Turning historic buildings into hotels for locals makes good business sense
Playing a fencing instructor in a government-sponsored TV commercial, Financial Secretary John Tsang Chunwah — a known enthusiast of the sport — talks about the many attractions Hong Kong has on offer for visitors, and reminds his pupils the importance of being a gracious host. Looking convinced, the students enthused over staying in Hong Kong rather than going abroad for a holiday.
Undoubtedly, the slick ad is widely watched. But for those Hong Kong people who are so inspired may be frustrated by the difficulty in finding suitable home-away-from-home facilities that can cater to their needs and appeal to their senses in their home town.
The choice of hotel accommodation at all prices is plentiful. But most of the hotels are located in the urban areas which local holiday makers are trying to shun.
Besides, there’re only very few hotels that can claim to be able to charm or woo local residents who are all too familiar with the international hotel chains. Other than that, the choice actually boils down to the many new hotels converted from nondescript residential buildings or factories that have been neglected, some from the 1980s.
These establishments that have sprouted like mushrooms in the past few years, are there to cater to the specific needs of tourists, mainly from the Chinese mainland, who merely want a convenient place to rest after a laborious shopping spree. If they really need to relax and have fun, they can go somewhere else, like the Maldives.
Of course, we can dream. Imagine a hotel in Murray House, the neoclassical building that was moved from Central and rebuilt brick-bybrick at the Stanley waterfront in scenic Island South. Then imagine guests alighting at nearby Black’s Pier, which was also moved there from its previous location in Central, from the hotel’s private yacht. That’s class.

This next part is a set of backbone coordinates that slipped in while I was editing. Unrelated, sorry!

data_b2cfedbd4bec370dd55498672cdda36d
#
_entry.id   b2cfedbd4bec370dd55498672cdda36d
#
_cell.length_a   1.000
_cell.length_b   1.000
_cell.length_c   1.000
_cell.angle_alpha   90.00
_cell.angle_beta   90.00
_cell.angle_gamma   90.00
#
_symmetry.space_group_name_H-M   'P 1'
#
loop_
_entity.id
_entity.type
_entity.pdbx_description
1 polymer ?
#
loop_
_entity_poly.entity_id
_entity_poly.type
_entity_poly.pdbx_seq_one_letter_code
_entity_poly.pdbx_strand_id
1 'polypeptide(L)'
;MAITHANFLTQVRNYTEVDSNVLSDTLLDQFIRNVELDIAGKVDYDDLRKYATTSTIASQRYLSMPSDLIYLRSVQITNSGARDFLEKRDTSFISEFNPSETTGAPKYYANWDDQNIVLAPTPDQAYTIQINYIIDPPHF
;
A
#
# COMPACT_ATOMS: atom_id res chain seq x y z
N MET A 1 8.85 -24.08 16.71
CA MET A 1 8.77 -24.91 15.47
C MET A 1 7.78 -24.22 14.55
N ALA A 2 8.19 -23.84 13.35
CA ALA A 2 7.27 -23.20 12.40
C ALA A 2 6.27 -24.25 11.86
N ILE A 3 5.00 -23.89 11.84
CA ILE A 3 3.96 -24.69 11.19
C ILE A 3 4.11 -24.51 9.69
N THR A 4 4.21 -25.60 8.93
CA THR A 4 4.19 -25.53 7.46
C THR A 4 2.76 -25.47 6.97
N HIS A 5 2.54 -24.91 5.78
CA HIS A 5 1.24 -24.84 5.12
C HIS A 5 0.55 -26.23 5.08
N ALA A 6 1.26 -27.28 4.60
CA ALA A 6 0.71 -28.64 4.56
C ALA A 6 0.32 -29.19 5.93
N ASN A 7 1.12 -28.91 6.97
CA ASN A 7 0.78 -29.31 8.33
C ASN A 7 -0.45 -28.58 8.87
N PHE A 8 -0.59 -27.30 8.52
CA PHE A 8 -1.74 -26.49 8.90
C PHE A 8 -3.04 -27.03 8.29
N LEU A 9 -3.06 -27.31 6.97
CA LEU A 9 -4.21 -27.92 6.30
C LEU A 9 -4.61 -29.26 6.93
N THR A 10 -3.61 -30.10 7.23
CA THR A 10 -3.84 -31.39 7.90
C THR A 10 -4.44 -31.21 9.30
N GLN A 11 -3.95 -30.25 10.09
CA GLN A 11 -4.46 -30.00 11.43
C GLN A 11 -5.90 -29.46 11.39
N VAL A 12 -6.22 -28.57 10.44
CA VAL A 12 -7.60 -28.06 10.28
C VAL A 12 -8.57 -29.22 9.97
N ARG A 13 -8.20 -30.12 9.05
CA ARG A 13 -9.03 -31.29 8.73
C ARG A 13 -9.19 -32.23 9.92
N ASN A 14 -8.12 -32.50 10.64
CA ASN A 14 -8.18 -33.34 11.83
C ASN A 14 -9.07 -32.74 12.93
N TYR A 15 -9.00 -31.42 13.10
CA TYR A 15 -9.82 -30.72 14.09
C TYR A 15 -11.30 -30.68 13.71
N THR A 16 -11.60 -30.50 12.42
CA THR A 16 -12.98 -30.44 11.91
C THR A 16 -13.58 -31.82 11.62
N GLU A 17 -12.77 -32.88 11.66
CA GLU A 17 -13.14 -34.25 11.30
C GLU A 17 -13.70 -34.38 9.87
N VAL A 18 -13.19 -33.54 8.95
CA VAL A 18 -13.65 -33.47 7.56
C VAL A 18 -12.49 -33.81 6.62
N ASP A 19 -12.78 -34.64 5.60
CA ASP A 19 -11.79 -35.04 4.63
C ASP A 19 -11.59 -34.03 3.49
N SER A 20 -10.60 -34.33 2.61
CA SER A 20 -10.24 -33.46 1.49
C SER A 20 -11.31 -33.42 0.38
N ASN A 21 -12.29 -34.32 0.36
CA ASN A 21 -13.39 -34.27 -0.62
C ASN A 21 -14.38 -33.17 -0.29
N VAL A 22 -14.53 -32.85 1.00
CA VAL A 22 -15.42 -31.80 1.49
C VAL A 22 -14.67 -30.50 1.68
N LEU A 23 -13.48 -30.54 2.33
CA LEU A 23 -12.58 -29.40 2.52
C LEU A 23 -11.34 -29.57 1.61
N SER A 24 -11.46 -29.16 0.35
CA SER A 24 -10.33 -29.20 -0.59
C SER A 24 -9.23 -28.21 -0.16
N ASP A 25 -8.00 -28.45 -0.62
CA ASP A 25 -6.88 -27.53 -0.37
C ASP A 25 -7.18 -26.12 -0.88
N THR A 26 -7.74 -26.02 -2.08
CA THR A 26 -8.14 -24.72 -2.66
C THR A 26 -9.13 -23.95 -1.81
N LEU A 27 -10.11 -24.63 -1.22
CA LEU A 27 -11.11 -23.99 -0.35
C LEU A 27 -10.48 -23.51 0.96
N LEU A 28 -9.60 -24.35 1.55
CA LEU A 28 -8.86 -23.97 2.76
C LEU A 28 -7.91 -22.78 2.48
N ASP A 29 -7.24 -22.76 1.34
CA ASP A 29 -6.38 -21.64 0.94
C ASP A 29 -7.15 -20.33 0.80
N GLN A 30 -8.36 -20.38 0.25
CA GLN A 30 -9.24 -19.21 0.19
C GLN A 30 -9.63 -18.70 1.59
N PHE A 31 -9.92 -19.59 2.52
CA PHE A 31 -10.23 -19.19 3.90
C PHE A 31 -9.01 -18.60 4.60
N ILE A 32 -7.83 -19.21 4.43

Converting buildings with an amazing past into hotels is catching on elsewhere. A CNN special report notes that hotels in historic buildings are bringing local flavor to guests. It cited examples, including a factory building where Model T Fords were massedproduced, a century-old YMCA building in Pittsburgh and an Art Deco building that once housed a furniture showroom in New Orleans.
Hong Kong has done its share in conservation. But most of the time, it doesn’t really know what to do with the historic buildings it had spent so much money on, as well as efforts, to preserve. Turning some of them into hotels for locals who want to spend a comfortable holiday in Hong Kong can make good business sense.
Murray House on the Stanley waterfront is one of the oldest Victorian-era buildings in Hong Kong. Built in 1844 as officers’ quarters, it’s now a top tourism attraction.